Event[0] review

Event[0] review
Event[0] review
The Good:
  • Innovative use of a text parser
  • Nails the ‘80s science fiction aesthetic
  • Sound design that ratchets up tension
The Bad:
  • Too short, rushing headlong to an unsatisfying conclusion without fully getting the player invested
  • Kaizen’s AI is not as robust as one might hope
  • Only a few commands end up being useful
Our Verdict:

Event[0] is an atmospheric, tense sci-fi yarn that ends too quickly and never lives up to the potential of its innovative core mechanic.

The trailer for Event[0] is a good one. It checks off all the boxes of creepy, heady science fiction: a lone astronaut stuck on a tragically-abandoned ship; an enigmatic, overly-friendly artificial intelligence; a vertigo-inducing EVA sequence; flickering lights; frantic breathing; and hints of a secret, homicidal agenda. But you know that sinking feeling you get when you realize halfway through a movie that all the best parts were in the trailer? I didn’t get that with Event[0], but only because it ended before I thought I had hit the halfway point. Don’t get me wrong – this is a not a bad game. In fact, it’s pretty good, but it ends quickly and without fulfilling the promises it hints at early on.

Let’s back up. Event[0] is a game by French studio Ocelot Society and grew out of an award-winning student project into a full commercial release. It is a first-person adventure game set in an alternate history where commercial space travel exploded in the 1980s. The intro sequence introduces the unnamed main character and allows players to select elements of their own backstory through multiple choice questions – elements that seem to have little or no impact on the way the story plays out. No matter the decisions you make (male or female, privileged or war orphan, etc.), you end up as one of the crew members of an expedition to Europa that goes wrong before the game even begins, leaving you the sole survivor aboard an escape pod that docks with yet another abandoned ship called the Nautilus.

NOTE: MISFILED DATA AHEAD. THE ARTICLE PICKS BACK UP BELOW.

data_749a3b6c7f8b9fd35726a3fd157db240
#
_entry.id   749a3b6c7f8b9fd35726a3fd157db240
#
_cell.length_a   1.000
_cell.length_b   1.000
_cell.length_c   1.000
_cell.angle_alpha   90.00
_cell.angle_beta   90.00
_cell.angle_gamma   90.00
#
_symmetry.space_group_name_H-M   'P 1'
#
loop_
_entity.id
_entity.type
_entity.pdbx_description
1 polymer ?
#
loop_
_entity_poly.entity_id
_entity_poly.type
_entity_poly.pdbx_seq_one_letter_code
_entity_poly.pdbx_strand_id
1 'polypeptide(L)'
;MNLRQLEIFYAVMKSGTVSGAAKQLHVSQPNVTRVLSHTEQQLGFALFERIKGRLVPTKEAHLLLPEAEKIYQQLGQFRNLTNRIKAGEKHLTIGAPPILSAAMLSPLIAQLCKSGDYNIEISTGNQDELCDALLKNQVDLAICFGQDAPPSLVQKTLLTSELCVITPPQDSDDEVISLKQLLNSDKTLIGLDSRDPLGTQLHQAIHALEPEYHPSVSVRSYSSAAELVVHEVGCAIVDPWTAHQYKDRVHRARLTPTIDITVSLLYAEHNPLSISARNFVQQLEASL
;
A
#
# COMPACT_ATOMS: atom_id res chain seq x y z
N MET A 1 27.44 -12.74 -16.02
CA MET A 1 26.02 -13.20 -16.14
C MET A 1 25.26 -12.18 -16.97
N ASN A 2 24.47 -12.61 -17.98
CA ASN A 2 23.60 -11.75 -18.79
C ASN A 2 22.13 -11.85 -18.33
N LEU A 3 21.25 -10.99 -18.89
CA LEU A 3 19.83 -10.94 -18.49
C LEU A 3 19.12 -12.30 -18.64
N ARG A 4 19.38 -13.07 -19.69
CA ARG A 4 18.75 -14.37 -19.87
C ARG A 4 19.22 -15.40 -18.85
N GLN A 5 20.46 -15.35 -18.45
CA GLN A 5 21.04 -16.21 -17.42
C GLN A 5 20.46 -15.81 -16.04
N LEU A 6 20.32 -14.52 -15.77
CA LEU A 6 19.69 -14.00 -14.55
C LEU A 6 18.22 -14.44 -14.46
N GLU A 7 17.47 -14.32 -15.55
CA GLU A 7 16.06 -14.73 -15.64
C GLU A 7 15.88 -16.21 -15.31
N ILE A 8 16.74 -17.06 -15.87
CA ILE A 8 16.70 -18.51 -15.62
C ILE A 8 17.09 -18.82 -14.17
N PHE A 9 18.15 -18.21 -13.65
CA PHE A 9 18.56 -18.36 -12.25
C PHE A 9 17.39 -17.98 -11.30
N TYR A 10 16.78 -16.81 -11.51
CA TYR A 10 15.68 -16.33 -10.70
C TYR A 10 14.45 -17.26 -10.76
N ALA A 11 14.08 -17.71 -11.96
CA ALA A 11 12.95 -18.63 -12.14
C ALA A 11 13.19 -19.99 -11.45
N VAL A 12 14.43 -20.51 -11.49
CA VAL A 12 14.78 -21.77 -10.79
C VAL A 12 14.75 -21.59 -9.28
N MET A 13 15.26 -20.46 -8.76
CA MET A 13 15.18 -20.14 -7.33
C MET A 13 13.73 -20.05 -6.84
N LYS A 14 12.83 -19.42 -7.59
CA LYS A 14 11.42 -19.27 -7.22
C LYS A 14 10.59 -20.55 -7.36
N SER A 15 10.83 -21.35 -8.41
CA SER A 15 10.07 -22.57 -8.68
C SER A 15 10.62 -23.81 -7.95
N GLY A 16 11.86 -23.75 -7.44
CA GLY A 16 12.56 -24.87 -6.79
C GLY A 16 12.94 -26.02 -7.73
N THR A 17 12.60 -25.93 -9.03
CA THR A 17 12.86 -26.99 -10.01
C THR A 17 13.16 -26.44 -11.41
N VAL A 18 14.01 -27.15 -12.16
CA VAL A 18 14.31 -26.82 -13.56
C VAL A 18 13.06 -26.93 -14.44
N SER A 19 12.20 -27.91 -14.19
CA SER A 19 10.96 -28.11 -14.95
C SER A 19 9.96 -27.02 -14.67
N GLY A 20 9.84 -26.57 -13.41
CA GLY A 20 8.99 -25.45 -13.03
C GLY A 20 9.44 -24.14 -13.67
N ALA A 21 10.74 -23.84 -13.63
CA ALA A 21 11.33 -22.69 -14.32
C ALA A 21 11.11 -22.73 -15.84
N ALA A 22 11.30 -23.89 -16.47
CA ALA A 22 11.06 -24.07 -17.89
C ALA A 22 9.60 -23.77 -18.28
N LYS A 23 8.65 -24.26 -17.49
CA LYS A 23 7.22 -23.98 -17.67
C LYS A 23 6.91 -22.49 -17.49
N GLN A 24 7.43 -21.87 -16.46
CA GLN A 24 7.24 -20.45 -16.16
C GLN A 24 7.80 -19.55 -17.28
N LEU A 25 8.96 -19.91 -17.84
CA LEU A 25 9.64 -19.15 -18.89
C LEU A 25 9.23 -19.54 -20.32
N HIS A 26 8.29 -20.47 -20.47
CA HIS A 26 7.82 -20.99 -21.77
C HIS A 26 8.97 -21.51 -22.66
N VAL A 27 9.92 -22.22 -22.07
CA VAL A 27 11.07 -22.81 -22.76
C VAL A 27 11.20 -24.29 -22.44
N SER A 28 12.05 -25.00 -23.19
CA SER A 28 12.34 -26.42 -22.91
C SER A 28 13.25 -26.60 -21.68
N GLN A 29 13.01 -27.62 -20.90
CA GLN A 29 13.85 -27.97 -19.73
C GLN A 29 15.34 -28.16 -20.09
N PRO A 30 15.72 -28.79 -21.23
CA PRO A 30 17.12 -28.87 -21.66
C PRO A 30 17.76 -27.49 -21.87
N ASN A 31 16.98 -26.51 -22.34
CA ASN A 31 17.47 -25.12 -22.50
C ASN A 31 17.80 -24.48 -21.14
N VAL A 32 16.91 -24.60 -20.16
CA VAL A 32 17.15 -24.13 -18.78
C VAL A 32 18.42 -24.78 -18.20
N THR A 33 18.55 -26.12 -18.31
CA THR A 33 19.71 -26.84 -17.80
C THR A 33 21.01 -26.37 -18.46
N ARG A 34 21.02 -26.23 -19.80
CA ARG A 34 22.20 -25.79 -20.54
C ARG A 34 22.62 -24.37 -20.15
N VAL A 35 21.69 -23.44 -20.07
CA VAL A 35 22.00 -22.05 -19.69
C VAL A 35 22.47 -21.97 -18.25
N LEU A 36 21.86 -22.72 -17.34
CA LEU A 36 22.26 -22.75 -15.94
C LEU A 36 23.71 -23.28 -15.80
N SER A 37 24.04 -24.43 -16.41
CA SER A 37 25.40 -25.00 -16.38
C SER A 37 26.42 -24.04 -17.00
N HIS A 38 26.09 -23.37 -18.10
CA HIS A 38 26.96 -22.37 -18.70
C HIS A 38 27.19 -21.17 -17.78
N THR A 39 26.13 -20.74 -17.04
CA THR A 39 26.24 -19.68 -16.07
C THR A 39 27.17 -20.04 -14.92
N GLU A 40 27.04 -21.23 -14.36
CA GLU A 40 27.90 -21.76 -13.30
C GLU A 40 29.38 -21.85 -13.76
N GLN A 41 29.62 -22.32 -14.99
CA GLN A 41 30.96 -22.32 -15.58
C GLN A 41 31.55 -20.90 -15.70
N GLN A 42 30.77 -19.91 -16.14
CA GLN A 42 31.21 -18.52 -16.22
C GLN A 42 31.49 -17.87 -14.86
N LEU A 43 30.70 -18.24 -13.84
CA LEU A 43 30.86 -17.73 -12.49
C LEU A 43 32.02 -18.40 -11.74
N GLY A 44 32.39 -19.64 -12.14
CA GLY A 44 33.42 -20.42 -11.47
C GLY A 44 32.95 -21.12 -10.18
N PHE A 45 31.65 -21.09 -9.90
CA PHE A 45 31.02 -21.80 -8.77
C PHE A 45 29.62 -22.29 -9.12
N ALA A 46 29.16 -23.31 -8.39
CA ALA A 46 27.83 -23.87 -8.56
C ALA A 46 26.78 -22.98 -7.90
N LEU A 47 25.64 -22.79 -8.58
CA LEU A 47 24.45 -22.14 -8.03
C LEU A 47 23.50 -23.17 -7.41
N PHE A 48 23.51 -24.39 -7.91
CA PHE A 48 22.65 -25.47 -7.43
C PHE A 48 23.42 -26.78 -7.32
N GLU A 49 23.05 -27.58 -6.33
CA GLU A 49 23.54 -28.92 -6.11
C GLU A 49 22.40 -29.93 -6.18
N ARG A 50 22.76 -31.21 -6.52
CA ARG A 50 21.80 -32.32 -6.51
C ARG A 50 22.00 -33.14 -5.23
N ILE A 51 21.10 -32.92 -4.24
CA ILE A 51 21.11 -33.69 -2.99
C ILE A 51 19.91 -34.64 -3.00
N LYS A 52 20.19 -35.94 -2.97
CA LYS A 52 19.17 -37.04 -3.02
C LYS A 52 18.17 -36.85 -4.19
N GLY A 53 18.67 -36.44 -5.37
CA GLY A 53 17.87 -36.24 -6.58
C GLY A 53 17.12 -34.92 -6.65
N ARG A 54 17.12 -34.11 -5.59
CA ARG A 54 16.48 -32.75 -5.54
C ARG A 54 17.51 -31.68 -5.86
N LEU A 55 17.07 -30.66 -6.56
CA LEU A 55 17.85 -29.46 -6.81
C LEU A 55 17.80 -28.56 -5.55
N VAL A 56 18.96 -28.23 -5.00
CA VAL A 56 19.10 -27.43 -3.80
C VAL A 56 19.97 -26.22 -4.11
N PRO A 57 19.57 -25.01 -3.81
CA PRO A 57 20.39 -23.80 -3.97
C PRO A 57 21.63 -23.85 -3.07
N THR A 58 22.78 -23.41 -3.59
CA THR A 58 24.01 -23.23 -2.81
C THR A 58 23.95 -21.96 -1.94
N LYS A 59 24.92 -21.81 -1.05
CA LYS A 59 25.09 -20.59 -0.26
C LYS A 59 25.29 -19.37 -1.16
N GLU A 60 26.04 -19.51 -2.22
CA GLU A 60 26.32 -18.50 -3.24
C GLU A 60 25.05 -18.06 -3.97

Not long after arriving you are introduced to the ship’s onboard AI, Kaizen, who communicates solely through the command line interface of terminals scattered around the ship. He’s friendly and helpful, but assuming you’ve seen virtually any sci-fi movie before, you know not to take this amiability at face value. Soon enough, he has offered to help you get back to Earth… on certain conditions.

While the game is 3D, with free-roaming first-person movement through the ship, interaction is restricted to talking to Kaizen through the terminals. As you approach a terminal, you can simply type in your queries and commands. Need to open a door? OPEN DOOR D3, PLEASE. Wondering what happened to a specific character? WHERE IS ANELE? Want to have a conversation with Kaizen, as the trailer seems to imply? Well…

See, as in most parser-based games, it doesn’t take long to see behind the curtain, running into commands and questions that throw Kaizen for a loop. Try to engage in a conversation and you’ll occasionally get an endearing or creepy answer that seems lifelike. But more often than not he’ll respond with a confused, vague answer or a total non sequitur. Event[0] seems to want to pass this off as the quirks of an unstable AI, and sometimes that works, but more often the illusion is, if not broken, then at least dented.

Mostly, though, you’ll stick to asking Kaizen to open doors, turn lights on and off, and access old data logs – a disappointingly limited set of interactions, but functional enough – and the chunky typing sound effects and spot-on retro aesthetic of the terminals go a long way in making your conversations fun. These interactions make up a good chunk of the game; the rest is spent wandering the empty halls of the Nautilus, exploring rooms and looking for clues to access new areas.